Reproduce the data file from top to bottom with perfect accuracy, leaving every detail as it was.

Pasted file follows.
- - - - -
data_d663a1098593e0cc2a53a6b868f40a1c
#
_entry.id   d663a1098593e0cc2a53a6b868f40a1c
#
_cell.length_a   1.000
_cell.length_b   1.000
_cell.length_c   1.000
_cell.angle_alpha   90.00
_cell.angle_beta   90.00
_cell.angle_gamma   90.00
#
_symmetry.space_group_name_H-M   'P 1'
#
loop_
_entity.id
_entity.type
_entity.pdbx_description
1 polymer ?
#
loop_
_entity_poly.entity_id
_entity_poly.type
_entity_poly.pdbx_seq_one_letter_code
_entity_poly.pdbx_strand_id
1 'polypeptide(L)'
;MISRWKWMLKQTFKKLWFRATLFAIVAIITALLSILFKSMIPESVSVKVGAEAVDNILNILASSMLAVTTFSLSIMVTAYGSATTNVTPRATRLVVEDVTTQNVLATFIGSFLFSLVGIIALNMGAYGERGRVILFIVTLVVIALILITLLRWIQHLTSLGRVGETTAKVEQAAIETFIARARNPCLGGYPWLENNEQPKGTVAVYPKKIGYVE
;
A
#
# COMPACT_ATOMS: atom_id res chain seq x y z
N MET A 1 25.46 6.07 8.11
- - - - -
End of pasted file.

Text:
data_d663a1098593e0cc2a53a6b868f40a1c
#
_entry.id   d663a1098593e0cc2a53a6b868f40a1c
#
_cell.length_a   1.000
_cell.length_b   1.000
_cell.length_c   1.000
_cell.angle_alpha   90.00
_cell.angle_beta   90.00
_cell.angle_gamma   90.00
#
_symmetry.space_group_name_H-M   'P 1'
#
loop_
_entity.id
_entity.type
_entity.pdbx_description
1 polymer ?
#
loop_
_entity_poly.entity_id
_entity_poly.type
_entity_poly.pdbx_seq_one_letter_code
_entity_poly.pdbx_strand_id
1 'polypeptide(L)'
;MISRWKWMLKQTFKKLWFRATLFAIVAIITALLSILFKSMIPESVSVKVGAEAVDNILNILASSMLAVTTFSLSIMVTAYGSATTNVTPRATRLVVEDVTTQNVLATFIGSFLFSLVGIIALNMGAYGERGRVILFIVTLVVIALILITLLRWIQHLTSLGRVGETTAKVEQAAIETFIARARNPCLGGYPWLENNEQPKGTVAVYPKKIGYVE
;
A
#
# COMPACT_ATOMS: atom_id res chain seq x y z
N MET A 1 25.46 6.07 8.11